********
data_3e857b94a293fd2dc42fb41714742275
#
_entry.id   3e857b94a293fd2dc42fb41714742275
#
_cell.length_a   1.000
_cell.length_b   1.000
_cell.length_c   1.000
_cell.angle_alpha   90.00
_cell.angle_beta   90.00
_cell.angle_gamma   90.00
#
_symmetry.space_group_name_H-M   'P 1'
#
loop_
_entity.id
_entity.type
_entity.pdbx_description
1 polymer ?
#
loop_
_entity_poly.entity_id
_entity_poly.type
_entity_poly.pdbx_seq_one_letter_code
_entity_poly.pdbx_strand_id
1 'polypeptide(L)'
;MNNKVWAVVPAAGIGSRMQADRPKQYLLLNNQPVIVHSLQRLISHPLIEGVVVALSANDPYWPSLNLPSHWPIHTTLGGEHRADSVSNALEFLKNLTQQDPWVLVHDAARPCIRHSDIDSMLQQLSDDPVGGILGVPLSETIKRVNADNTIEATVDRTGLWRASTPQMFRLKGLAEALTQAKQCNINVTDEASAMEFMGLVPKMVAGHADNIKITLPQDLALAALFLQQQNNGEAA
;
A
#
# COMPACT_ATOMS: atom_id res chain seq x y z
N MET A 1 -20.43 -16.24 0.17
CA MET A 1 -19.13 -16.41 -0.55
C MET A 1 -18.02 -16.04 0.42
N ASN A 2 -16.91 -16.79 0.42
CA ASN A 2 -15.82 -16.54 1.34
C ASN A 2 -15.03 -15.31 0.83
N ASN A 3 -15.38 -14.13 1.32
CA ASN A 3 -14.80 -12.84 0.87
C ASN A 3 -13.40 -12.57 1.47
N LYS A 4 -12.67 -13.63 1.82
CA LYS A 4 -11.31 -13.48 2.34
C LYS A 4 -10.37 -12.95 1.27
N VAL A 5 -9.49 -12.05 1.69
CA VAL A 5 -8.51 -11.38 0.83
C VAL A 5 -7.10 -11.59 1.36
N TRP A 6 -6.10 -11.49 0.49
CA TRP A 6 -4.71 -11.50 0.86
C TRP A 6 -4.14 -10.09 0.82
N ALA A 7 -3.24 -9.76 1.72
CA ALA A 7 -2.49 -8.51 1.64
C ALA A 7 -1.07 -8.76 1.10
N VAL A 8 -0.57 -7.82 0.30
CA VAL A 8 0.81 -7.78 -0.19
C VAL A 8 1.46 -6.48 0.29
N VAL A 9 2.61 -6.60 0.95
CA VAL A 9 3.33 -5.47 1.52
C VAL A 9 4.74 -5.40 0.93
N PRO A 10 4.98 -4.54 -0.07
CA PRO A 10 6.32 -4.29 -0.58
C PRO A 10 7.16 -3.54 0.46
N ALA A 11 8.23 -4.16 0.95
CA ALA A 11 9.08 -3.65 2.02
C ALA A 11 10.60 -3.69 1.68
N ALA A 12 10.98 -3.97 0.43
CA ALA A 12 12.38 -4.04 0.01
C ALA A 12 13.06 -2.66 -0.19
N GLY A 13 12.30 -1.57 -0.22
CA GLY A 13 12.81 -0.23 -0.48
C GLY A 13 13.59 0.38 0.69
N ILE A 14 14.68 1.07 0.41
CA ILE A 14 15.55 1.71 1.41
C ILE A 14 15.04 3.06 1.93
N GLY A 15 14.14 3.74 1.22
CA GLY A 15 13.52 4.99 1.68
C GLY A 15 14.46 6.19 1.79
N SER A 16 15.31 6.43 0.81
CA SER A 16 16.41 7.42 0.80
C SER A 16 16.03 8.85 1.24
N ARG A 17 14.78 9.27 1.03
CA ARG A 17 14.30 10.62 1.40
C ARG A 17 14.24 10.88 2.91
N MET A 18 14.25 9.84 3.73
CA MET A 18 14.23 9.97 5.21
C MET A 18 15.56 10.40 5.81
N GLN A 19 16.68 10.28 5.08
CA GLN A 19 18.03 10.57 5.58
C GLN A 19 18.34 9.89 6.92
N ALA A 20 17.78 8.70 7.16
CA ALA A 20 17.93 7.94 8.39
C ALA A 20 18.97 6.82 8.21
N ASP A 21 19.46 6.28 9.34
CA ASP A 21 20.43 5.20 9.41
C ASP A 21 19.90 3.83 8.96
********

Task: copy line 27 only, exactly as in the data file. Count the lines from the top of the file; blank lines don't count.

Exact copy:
;